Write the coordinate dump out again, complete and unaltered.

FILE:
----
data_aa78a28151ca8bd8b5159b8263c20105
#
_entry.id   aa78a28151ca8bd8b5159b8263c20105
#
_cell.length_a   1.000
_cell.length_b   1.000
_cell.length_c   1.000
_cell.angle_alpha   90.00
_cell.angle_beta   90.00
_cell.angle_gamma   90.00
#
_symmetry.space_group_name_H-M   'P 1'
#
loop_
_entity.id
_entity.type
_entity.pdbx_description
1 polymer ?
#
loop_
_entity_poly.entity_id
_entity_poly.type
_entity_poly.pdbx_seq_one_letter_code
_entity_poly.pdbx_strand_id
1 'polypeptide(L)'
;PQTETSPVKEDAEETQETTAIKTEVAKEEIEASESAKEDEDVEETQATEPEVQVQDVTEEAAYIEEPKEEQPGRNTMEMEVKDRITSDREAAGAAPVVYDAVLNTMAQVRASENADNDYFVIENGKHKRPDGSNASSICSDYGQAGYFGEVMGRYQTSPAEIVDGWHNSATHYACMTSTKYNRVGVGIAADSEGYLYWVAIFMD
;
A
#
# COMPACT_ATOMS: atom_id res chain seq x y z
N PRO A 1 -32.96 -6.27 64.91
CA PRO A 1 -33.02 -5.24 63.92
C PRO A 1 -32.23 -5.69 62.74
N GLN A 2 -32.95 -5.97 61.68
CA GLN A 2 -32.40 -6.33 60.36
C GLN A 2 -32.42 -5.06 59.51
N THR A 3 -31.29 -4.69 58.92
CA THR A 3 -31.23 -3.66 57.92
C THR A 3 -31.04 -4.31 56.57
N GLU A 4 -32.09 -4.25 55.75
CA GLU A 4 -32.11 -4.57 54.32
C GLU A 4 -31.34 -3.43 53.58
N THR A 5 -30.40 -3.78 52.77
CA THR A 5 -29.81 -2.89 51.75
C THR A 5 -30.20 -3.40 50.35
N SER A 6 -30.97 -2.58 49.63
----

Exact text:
data_aa78a28151ca8bd8b5159b8263c20105
#
_entry.id   aa78a28151ca8bd8b5159b8263c20105
#
_cell.length_a   1.000
_cell.length_b   1.000
_cell.length_c   1.000
_cell.angle_alpha   90.00
_cell.angle_beta   90.00
_cell.angle_gamma   90.00
#
_symmetry.space_group_name_H-M   'P 1'
#
loop_
_entity.id
_entity.type
_entity.pdbx_description
1 polymer ?
#
loop_
_entity_poly.entity_id
_entity_poly.type
_entity_poly.pdbx_seq_one_letter_code
_entity_poly.pdbx_strand_id
1 'polypeptide(L)'
;PQTETSPVKEDAEETQETTAIKTEVAKEEIEASESAKEDEDVEETQATEPEVQVQDVTEEAAYIEEPKEEQPGRNTMEMEVKDRITSDREAAGAAPVVYDAVLNTMAQVRASENADNDYFVIENGKHKRPDGSNASSICSDYGQAGYFGEVMGRYQTSPAEIVDGWHNSATHYACMTSTKYNRVGVGIAADSEGYLYWVAIFMD
;
A
#
# COMPACT_ATOMS: atom_id res chain seq x y z
N PRO A 1 -32.96 -6.27 64.91
CA PRO A 1 -33.02 -5.24 63.92
C PRO A 1 -32.23 -5.69 62.74
N GLN A 2 -32.95 -5.97 61.68
CA GLN A 2 -32.40 -6.33 60.36
C GLN A 2 -32.42 -5.06 59.51
N THR A 3 -31.29 -4.69 58.92
CA THR A 3 -31.23 -3.66 57.92
C THR A 3 -31.04 -4.31 56.57
N GLU A 4 -32.09 -4.25 55.75
CA GLU A 4 -32.11 -4.57 54.32
C GLU A 4 -31.34 -3.43 53.58
N THR A 5 -30.40 -3.78 52.77
CA THR A 5 -29.81 -2.89 51.75
C THR A 5 -30.20 -3.40 50.35
N SER A 6 -30.97 -2.58 49.63